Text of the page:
Spotlight on Engaged Faculty: Erin Hoying

Engaged faculty like Erin Hoying strive to build connections and inspire caring actions through teaching, collaboration, and service-learning.

For Erin Hoying, a clinical assistant professor in the School of Nursing, the inspiration she felt to join her field started when she was a child. “I grew up around the nursing and medical fields. My Grandma was a nurse, my mom was a nurse, and my dad was a physician. I knew I wanted to be the person with the patients,” said Hoying.

Hoying has always appreciated the personal connections that can be made in nursing while also applying scientific knowledge. Showing compassion and building connections with her patients has been a focus of Hoying’s career, evident from pivotal memories of her impact, which has come full circle through her teaching.

“My favorite memories of working in the field of pediatric nursing involve times when I felt I made an impact. Once, when I was working Christmas Eve, I was kind of bummed to be missing my own family’s Christmas, but one of my patients had a sibling there and I took him out to spread reindeer food on the helipad. With teaching, my favorite memories are when I see/hear the students take those caring actions either through communication or therapeutic touch. Whether it’s in a simulation, clinical, or service-learning. The moment I see them validate and connect with their patients and families; it all comes full circle to me,” said Hoying.

Much of Hoying’s research explores how social justice perceptions of newly graduated nurses, and social justice attitudes influence caring behaviors in undergraduate nursing students. Through her work, Hoying strives to inspire nursing students to be open to discussions on diverse topics, welcome challenges to their thinking, and find the humanity in each patient, child, and family, recognizing that everyone has a story.

Hoying has also found that when nursing students engage in reflection and activate social justice attitudes, they begin to make the connections that their care extends beyond the bedside. Hoying’s commitment to activating a social justice mindset in her students interweaves with her work in service-learning.

“Service-learning is just the first step in making fully engaged citizens. It is rewarding when all parties including students, partners, and faculty learn and grow while achieving a common goal. To me, service-learning is as a way for students and faculty to envision a world beyond the classroom or for nursing, hospital setting. I want my students to fully engage in society and see that they can have a voice in societal change,” commented Hoying.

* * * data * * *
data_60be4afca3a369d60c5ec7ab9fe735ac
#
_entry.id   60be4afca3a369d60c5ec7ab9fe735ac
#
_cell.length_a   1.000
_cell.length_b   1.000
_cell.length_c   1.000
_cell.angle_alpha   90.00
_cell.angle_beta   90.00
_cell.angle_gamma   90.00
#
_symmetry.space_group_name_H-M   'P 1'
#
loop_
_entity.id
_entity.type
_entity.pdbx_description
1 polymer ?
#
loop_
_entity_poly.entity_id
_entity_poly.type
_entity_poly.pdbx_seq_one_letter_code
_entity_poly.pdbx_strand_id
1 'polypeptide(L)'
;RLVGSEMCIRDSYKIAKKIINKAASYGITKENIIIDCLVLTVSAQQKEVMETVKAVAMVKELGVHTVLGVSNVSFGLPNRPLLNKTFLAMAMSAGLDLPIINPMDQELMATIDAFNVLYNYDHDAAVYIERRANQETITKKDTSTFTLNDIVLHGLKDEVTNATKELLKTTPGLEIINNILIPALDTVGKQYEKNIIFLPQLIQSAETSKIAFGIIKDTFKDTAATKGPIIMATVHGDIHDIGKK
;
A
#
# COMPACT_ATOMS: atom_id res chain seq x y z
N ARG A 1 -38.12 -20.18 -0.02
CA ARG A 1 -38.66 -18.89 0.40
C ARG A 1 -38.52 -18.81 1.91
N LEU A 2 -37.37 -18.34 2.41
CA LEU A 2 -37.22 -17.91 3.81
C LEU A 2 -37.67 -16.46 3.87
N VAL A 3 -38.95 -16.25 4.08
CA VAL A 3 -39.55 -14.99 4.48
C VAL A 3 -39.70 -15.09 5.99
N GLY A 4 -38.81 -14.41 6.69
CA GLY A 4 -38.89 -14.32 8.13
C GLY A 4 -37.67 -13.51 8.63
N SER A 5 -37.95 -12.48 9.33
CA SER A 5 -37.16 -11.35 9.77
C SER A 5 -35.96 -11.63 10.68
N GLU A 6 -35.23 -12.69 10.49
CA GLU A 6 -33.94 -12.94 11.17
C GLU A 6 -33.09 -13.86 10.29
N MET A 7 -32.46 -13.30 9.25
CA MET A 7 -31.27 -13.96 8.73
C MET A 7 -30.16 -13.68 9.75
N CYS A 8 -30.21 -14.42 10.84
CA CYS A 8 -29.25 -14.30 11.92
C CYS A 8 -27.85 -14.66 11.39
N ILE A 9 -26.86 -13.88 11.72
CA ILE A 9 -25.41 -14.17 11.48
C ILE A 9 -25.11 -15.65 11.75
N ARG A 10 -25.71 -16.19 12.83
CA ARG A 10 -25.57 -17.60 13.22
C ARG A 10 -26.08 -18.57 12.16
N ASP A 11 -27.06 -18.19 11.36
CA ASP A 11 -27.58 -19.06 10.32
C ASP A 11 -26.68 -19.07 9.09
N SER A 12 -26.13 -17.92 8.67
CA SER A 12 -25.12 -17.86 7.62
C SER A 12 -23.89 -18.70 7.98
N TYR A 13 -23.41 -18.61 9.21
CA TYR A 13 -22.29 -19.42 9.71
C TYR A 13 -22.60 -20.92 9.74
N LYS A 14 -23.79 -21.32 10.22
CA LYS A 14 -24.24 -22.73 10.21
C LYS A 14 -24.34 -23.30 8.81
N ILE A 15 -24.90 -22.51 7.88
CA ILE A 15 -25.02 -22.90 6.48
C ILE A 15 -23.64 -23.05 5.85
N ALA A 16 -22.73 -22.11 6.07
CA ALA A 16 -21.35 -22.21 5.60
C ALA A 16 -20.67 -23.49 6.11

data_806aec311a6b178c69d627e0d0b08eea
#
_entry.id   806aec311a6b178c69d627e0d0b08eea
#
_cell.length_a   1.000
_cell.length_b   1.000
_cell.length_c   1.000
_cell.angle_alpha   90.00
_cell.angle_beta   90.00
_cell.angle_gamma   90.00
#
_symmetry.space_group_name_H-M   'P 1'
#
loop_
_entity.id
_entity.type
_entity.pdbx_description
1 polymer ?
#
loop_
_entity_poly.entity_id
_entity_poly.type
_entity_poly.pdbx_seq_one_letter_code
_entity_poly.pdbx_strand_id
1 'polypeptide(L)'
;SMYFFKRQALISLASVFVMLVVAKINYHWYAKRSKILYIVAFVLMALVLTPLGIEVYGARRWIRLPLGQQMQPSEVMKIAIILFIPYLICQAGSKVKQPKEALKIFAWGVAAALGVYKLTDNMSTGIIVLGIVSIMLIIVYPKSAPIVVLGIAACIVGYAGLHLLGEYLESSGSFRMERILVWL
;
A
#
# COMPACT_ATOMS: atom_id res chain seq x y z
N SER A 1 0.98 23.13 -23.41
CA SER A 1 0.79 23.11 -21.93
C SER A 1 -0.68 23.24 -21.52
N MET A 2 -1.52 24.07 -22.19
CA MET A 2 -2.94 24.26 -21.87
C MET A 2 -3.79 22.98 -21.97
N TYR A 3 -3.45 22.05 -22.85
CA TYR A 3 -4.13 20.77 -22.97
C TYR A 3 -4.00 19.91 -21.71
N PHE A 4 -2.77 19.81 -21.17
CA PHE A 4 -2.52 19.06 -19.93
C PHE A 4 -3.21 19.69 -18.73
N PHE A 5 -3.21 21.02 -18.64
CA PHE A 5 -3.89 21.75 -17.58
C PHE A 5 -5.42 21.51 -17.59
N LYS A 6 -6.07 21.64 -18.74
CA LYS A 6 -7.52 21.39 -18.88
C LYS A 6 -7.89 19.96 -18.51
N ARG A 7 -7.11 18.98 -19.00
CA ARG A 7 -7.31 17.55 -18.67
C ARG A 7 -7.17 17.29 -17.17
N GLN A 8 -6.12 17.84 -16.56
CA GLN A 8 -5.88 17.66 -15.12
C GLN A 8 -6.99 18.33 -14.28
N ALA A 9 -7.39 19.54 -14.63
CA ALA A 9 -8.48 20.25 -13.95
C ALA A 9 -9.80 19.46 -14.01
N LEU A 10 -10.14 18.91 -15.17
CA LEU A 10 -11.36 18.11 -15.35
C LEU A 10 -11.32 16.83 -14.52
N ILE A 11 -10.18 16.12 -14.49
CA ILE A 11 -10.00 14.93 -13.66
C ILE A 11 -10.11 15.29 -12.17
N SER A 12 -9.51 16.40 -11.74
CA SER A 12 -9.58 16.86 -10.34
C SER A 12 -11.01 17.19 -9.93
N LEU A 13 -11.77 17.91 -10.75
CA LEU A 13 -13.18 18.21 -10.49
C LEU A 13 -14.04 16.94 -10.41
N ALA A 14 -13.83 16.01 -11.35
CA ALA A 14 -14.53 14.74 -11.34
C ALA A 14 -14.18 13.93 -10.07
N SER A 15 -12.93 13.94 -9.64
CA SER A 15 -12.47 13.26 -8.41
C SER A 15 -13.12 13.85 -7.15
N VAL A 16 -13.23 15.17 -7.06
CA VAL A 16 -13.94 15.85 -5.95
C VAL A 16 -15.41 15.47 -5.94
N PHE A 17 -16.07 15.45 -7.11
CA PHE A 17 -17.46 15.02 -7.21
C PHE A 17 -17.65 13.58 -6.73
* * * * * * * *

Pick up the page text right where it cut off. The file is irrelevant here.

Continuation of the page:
Through persistence with her service-learning work, Hoying has grown as a civic leader, and now serves on the Bauer Board of Directors. One of her favorite things about service-learning and engagement is learning how to translate it to a teaching pedagogy and expand impact beyond the duration of the class to long lasting community change.

This is one of the reasons she is so excited about the 2024 Engagement and Service-Learning Summit. She wants to learn more about how her colleagues are impacting the community.

“I think we tend to get so siloed in our worlds and colleges, so I take great pride in sharing my work with others and hearing about what approaches they’re taking,” said Hoying.

This year the Summit features a total of six engaged faculty, students, and community partners, including Hoying, who will be speaking about their experiences with engagement and service-learning.

Hoying’s talk will detail how persistence can make meaningful community partnerships possible. For those who may encounter challenges in their engagement work, the theme of persistence is a big part of Hoying’s advice.

“Try to be vulnerable and appreciate when things do not go as planned. I could have given up on my community partnership or felt like a failure, but I faced each mishap as a way to learn and grow. The pandemic caused many challenges, especially when trying to find ways to keep the community partnership alive, but I overcame this by being flexible and always remembering the WHY. Thinking about the end goal helps calm me and remind me why the work is so important,” said Hoying. The Office of Engagement in partnership with the Office of Service-Learning is inviting community partners, faculty, staff and students from all Purdue campuses to the 2024 Engagement and Service-Learning Summit, where we are celebrating “Giant Leaps, Local Impacts” with lightning talks by six engaged faculty, staff, students, and community partners!